Sunday, November 18, 2007

Yuppie Indians

In Child CEOs and Child Doctors, I talked about how Indian parents nowadays try to see their accomplishments and successes through their kid’s performances.

Here, I talk of another phenomenon – that of English inducing parents.

When I was in US, I saw many new immigrant parents from India speaking English ONLY with their kids. These parents from India carry with them their homegrown feeling of attributing superiority to those who speak English. There is a joke which goes this way – Lalu Prasad Yadav comes back to India after visiting New York and he remarks that it is well developed because even a beggar in New York speaks English. The sad truth is that for many Indians, speaking English is a sign of opulence, success, wealth and in effect every sign of achievement. So, raising a kid in USA is seen as an accomplishment in itself- it’s like sending your kid to a posh and rich international school here in India.

Here I illustrate another story. One Indian parent, call him X, was completely lost in USA because he went there at an older age. He was not ready to assimilate with the ‘foreigners’. We used to see X mingle only with Indians keeping his interactions with Americans or other international folk to a bare minimum. When one of the friends asked X to go out with us which included non-Indians, he did not relent. When asked how come he does not interact with non-Indians, X defiantly and proudly replied that he talks to one American on a daily basis. When probed further, he said this American was his son. Since his son was born in US he carried an American passport, and hence X was speaking to an American on a daily basis. While this story is a crude example and not a generality, it does reflect something that is pervasive with many Indian immigrants (not all). Many recent immigrant Indians celebrate the fact that their kids do not know any Indian languages. They take pride in the fact that their kids speak English only. It’s as if, admitting you can speak an Indian language is a sure sign of inferiority. These kids end up not able to communicate even with their own grandparents.

However, there are many other families who look at this issue very differently. A cousin of mine living in US then has two kids. We would conscientiously make sure they learnt their mother tongue. To do this, we had to enforce a strict regimen where in we all spoke in our mother tongue while at home. It is clear to some of us that it is important to inculcate your own identity so that it is not lost.

So, when I came back to India four years ago, I was in for a surprise. I saw few IT managers in Bangalore whose kids did not speak any Indian language. The parents would speak to them only in English and the kids would respond back in English. Some kids could understand an Indian language but would respond back in English only. It was rather a peculiar trend I was witnessing. How come an Indian born in India does not know an Indian language? What great efforts one must go through to ensure that? It’s like meeting a Belgian growing up in Belgium not knowing any Belgian language. You would find that odd.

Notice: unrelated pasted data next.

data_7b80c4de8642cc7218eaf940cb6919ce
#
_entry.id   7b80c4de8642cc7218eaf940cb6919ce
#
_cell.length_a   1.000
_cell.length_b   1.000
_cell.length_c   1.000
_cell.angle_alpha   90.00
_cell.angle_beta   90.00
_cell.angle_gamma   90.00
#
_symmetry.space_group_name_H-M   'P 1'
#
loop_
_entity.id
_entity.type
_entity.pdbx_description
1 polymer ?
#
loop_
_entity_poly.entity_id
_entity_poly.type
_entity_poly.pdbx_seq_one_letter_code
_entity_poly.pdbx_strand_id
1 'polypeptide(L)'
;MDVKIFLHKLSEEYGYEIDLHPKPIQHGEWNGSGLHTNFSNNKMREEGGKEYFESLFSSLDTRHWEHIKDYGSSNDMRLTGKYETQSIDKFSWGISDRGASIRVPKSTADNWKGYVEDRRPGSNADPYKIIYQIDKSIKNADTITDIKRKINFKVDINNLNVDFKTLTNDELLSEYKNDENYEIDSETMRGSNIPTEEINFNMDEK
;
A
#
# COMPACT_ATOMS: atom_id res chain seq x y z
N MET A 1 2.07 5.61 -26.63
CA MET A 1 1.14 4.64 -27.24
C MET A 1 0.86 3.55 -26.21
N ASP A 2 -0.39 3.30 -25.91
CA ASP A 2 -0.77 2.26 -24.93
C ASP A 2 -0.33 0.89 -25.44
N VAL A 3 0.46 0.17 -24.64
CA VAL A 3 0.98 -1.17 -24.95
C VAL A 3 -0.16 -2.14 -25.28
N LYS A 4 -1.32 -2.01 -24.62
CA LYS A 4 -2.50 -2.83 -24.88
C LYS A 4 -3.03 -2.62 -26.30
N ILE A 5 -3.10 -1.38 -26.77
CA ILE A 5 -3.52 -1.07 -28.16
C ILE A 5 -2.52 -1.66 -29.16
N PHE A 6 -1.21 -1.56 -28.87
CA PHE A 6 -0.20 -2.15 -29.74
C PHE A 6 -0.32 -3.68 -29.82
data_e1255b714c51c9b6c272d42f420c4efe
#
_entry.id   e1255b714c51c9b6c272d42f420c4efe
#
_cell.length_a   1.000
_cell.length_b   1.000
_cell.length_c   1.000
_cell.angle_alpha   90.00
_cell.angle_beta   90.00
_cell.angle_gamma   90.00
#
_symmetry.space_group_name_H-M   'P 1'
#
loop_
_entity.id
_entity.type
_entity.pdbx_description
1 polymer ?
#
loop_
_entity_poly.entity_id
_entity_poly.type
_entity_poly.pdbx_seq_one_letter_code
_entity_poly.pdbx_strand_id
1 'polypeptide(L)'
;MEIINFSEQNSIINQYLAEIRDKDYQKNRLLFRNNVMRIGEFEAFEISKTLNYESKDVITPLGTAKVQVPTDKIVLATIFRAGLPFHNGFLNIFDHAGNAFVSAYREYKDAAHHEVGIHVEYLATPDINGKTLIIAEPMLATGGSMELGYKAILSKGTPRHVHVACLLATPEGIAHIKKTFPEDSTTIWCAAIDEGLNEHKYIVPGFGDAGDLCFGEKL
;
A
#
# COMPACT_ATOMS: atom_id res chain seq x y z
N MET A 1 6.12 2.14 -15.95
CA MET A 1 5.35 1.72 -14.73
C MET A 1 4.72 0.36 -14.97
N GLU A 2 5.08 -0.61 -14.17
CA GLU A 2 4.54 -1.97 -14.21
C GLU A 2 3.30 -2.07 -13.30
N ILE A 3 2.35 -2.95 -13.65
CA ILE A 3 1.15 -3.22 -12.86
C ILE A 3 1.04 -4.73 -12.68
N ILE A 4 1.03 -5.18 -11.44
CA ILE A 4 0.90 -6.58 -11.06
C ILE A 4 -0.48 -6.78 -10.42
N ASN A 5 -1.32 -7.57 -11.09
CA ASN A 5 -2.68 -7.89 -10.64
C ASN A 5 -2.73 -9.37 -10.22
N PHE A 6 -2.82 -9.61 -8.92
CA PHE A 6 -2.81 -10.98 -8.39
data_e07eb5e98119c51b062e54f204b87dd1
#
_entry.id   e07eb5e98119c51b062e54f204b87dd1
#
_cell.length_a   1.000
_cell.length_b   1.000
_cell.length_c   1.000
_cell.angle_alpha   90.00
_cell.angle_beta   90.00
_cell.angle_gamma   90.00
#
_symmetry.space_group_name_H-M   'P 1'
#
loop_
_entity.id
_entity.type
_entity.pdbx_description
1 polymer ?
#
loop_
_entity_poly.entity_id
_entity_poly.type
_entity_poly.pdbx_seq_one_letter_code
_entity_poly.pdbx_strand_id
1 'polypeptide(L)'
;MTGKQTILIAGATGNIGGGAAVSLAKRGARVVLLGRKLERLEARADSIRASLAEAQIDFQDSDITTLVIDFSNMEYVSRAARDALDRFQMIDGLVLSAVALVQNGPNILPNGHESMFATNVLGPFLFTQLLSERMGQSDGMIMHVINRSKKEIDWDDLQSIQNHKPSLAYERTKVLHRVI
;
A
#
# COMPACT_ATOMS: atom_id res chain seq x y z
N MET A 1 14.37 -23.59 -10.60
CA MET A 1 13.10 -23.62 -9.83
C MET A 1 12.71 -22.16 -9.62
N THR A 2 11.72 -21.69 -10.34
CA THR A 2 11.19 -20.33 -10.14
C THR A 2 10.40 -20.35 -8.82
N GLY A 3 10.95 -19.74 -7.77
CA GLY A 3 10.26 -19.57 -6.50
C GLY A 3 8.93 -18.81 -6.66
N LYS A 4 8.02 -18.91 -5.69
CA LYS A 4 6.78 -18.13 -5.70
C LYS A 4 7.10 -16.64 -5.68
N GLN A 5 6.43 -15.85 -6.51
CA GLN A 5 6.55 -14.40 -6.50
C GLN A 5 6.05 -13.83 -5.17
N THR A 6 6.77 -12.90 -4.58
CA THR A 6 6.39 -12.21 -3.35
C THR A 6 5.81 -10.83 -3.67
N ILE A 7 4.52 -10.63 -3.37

Living in Bangalore, I started to notice lot of parents like that, in shops, malls, restaurants, etc, speaking to their kids in English only. I am not sure if they want to ‘show off’ or if it is indeed a regular practice. But it is clear that many of these parents have made it a consistent habit to speak to the kids in English ensuring the kids do not speak in any other Indian language – at least when they are being watched.

You will see this trend reflected in posh places of India – where speaking in Indian language is considered inferior. If you are sitting in a posh pub, or in a posh restaurant, or attending a big event, you just can’t address the waiter or an assistant in Indian language. Even if you address the person in Indian language, he would respond back in English only. I guess the owners have instructed him not to speak in Indian language, so he keeps it that way. I have seen this in airlines too. I don’t see why the passengers have to communicate in English with the attendants? Just because they are on a flight? I do understand that there is no common Indian language. But that does not mean we should not converse in a common Indian language when we find one.

So, who are these parents? As I described earlier-

Most of these parents are above average, have done well in life, but NOT that well.

They always felt that they should have had a head start, should have had much better education (than what they had), should have much better opportunities (than what they had).

They feel they would have become much more, a Bill Gates, a Sunil Mittal, a Sharapova, if ONLY, if only they had much better access to opportunities, if ONLY they spent more time studying instead of whiling away time in the playground playing silly games, if ONLY they had come home from school and went to evening classes instead of spending time with friends.

For these parents, who feel they have lost out on missed opportunities, their kids shouldn’t be wasting their time. They shouldn’t wait to become adults to prove and perform, they should start right away, right now.

These parents PUSH the kids to perform better and better each time, raising the bar each time, and when these kids win accolades, these parents bask in that glory. These are the parents who want to be behind the stage, on the stands, in the audience, congratulating, encouraging, supporting, video-recording, photo-shooting, while their kids keep winning laurels. They have given up struggle for themselves, and instead focus that struggle on their kids now. They think they have reached the peak of their performance, but believe their kids have the world open for them to conquer.